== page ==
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An Impromptu Trip to Istanbul

Shelly found a great deal on airfare to Istanbul, so we took an impromptu trip in March of 2014.  What a fabulous city.  The people were very friendly and helpful, and the food was delicious.  The mosques, bazaars, and other sites were very memorable.  We took a cooking class and prepared an authentic Turkish dish which we dined on, and toured and feasted on local delicacies.  It rained most of the trip but we had a great time anyway. 

When we arrived, we immediately went to see Hagia SophiaHagia Sophia is a former Greek Orthodox Christian patriarchal cathedral, later an Ottoman imperial mosque, and now a museum.  It was built in 537 AD at the beginning of the Middle Ages, and was famous in particular for its massive dome. It was the world's largest building and an engineering marvel of its time. It is considered the epitome of Byzantine architecture and is said to have "changed the history of architecture".

Right across from the Hagia Sophia is the Blue Mosque.  The Sultan Ahmed Mosque, known as the Blue Mosque because of its bluish interior decoration, is the most important mosque of Istanbul standing next to the Byzantine Hippodrome in the old city center.  It was built by the Ottoman sultan Ahmed I between 1609 - 1616 facing Hagia Sophia, in order to compete with it.  Its architect was Sedefkar Mehmet Aga, a poet and inlayer as well, and a student of the greatest architect Sinan.  When Ahmed I died in 1617, he was buried near the mosque and a mausoleum was built over his tomb.


We then hit the Topkapi Palace, a large museum in the old part of Istanbul. In the 15th century, it served as the main residence and administrative headquarters of the Ottoman sultans.  There is some beautiful mosaic work in the palace.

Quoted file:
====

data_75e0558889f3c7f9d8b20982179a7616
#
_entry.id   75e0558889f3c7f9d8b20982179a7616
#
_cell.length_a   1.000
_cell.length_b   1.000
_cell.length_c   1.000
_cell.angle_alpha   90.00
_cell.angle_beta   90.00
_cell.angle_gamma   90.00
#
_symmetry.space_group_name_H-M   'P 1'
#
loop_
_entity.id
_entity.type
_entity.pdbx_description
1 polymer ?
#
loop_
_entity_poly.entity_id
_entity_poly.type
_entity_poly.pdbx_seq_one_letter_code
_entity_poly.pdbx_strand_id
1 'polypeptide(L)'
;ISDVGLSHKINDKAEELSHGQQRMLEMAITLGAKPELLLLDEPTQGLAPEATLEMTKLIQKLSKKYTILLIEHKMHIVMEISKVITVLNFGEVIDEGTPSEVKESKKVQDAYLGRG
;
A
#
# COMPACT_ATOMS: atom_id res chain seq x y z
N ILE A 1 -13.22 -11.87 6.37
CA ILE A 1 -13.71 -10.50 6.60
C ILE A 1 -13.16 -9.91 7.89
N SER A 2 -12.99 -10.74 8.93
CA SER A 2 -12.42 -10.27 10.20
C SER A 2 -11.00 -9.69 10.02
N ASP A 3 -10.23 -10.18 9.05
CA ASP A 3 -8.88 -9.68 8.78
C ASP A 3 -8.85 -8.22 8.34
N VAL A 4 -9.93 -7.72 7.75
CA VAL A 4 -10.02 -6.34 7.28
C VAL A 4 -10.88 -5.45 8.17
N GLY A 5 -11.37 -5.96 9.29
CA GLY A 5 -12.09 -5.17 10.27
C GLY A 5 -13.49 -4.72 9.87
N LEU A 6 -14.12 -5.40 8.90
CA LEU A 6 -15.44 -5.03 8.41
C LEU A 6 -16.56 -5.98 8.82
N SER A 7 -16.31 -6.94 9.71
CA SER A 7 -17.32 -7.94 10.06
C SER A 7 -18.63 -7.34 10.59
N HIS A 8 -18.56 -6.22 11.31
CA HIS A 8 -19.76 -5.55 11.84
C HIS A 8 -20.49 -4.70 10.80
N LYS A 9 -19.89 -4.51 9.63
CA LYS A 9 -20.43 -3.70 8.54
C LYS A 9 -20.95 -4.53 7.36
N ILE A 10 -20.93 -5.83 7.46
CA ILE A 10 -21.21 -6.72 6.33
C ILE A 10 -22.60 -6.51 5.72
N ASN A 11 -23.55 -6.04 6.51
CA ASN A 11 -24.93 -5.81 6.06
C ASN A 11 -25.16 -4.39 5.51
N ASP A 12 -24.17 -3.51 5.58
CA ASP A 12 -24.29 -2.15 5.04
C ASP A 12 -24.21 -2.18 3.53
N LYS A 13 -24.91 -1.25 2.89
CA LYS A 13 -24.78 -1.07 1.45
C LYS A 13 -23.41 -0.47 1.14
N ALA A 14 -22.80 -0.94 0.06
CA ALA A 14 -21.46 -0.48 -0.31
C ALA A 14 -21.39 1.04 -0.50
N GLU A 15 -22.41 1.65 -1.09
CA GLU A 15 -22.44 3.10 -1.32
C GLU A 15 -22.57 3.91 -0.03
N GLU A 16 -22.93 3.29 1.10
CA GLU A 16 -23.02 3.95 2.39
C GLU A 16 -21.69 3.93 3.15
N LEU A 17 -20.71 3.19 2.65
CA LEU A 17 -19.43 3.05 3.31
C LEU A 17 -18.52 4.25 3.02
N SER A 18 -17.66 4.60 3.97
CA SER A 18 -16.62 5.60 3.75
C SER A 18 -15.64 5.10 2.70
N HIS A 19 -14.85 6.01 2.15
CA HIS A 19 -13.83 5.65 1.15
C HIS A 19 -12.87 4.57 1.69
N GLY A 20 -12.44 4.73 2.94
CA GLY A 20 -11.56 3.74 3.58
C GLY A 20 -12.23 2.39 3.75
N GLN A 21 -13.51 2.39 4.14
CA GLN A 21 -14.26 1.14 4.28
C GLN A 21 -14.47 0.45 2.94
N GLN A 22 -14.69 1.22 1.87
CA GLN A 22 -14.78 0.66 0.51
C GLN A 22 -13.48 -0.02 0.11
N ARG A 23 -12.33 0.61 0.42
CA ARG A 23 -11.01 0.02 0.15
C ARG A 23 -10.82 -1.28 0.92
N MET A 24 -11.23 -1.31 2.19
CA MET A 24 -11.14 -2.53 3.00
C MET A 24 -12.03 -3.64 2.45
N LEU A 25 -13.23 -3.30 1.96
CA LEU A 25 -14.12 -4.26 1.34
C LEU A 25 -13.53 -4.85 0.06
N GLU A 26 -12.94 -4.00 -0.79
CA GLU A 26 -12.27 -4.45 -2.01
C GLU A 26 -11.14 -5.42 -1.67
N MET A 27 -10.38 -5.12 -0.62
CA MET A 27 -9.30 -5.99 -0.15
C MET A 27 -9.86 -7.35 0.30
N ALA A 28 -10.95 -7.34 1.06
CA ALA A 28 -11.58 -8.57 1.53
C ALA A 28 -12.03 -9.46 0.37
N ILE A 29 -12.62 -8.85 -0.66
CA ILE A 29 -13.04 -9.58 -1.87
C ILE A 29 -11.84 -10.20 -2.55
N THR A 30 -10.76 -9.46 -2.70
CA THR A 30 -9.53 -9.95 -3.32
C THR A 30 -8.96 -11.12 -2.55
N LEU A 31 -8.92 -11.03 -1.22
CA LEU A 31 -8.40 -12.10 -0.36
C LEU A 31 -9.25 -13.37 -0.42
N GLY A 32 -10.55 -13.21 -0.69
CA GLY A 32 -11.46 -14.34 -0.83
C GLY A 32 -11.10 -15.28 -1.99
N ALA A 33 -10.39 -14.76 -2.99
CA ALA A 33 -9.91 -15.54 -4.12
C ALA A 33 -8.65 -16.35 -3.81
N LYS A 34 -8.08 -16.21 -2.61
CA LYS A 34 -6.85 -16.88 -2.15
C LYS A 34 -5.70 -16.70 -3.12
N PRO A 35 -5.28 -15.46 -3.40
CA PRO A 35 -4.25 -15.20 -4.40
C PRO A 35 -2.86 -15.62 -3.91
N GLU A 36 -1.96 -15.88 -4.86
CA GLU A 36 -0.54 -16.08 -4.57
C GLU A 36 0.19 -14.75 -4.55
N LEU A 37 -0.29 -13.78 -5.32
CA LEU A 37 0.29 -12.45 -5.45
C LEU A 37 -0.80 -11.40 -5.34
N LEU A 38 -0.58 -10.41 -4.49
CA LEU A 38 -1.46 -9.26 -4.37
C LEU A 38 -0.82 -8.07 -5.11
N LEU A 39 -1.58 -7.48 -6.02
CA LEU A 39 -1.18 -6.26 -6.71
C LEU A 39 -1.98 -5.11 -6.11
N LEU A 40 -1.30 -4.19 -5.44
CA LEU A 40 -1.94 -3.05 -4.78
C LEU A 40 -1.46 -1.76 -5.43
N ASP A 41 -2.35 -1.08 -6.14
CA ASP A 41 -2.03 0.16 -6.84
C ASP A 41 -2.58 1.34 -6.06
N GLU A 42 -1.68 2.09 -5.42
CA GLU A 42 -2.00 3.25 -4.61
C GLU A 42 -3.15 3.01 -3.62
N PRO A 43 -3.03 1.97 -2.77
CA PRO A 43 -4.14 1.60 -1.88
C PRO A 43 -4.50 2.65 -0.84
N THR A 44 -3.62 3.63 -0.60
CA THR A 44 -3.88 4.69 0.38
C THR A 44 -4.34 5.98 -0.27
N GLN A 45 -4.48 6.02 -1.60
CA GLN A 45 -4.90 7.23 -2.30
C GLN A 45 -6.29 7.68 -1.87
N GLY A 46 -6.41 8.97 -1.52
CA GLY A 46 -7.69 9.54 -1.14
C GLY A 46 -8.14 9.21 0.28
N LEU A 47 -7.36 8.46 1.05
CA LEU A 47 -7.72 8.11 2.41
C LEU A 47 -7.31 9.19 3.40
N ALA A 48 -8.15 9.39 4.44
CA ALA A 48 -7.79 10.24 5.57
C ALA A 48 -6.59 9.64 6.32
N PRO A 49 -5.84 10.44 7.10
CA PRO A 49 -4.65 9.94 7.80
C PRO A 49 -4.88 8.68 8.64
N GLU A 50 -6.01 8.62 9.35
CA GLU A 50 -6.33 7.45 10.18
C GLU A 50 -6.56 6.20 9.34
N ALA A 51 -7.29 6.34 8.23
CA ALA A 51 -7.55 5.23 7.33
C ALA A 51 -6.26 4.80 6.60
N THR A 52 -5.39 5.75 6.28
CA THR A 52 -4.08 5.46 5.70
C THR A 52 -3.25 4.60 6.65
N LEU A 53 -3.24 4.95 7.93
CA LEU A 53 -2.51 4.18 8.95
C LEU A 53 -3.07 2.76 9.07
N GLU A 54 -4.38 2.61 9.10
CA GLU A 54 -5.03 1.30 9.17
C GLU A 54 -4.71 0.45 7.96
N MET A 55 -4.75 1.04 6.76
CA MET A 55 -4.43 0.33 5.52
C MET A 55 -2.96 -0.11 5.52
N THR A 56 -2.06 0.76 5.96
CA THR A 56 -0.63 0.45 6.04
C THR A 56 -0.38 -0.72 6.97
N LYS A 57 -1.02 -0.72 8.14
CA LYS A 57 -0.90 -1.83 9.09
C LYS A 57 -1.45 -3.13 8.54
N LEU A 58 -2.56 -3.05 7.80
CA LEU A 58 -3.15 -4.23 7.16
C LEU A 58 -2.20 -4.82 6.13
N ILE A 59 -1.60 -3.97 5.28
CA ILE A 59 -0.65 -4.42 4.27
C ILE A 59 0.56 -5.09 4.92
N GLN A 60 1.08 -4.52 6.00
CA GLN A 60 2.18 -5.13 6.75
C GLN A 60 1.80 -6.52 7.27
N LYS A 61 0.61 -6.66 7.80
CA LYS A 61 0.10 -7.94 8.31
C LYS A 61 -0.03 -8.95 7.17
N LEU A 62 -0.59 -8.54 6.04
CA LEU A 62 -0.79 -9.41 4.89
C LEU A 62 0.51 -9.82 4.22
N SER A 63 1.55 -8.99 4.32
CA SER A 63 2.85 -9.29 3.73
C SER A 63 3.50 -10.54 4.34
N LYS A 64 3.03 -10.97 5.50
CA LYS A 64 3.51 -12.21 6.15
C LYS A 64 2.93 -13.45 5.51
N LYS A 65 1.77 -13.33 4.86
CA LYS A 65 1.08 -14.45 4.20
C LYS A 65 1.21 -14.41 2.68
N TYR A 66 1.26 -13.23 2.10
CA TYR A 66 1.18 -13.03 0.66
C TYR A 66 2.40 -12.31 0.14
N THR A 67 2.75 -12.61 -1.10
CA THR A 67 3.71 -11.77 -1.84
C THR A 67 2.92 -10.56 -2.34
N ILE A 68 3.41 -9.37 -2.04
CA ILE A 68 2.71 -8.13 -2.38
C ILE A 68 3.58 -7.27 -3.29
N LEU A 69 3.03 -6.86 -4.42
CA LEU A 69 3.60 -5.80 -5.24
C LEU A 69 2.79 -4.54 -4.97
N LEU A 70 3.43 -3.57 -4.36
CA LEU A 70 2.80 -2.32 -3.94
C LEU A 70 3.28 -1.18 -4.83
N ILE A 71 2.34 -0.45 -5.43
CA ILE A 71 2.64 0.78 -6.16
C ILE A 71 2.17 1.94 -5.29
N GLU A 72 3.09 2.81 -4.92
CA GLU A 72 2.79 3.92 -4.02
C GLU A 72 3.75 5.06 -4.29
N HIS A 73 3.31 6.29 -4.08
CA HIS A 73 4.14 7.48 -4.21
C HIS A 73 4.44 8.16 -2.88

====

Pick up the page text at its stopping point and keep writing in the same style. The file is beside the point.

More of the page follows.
We stayed at the Sirkeci Mansion,  a beautiful, boutique hotel in the old part of Istanbul.  We took a cooking class and made ourselves a local Turkish dish.  It was fun and delicious.  Our hotel had a hamam, and we had a great Turkish bath and massage.  We also did a tour of Istanbul street food vendors.  We tasted all kinds of specialties, and Shelly even ate a sheep thyroid!  Really, everything was very good.

We spent some time in the Grand Bazaar, which was huge, full spices, Turkish rugs, and hundreds of shops.  It's easy to get lost, and we did.  We then went to the Basilica Cistern which is the largest of several hundred ancient cisterns that lie beneath the city of Istanbul.  

Lastly, we took a boat trip up the Bosphorus Strait to the Black Sea.  It is a narrow, natural strait and an internationally significant waterway located in northwestern Turkey. It forms part of the continental boundary between Europe and Asia, and separates Asian Turkey from European Turkey.  The Bosphorus has 620 waterfront houses built during the Ottoman period along the strait's European and Asian shorelines. Ottoman palaces such as the Topkapı Palace, and the Hagia Sophia, and Blue Mosque were visible from the strait.

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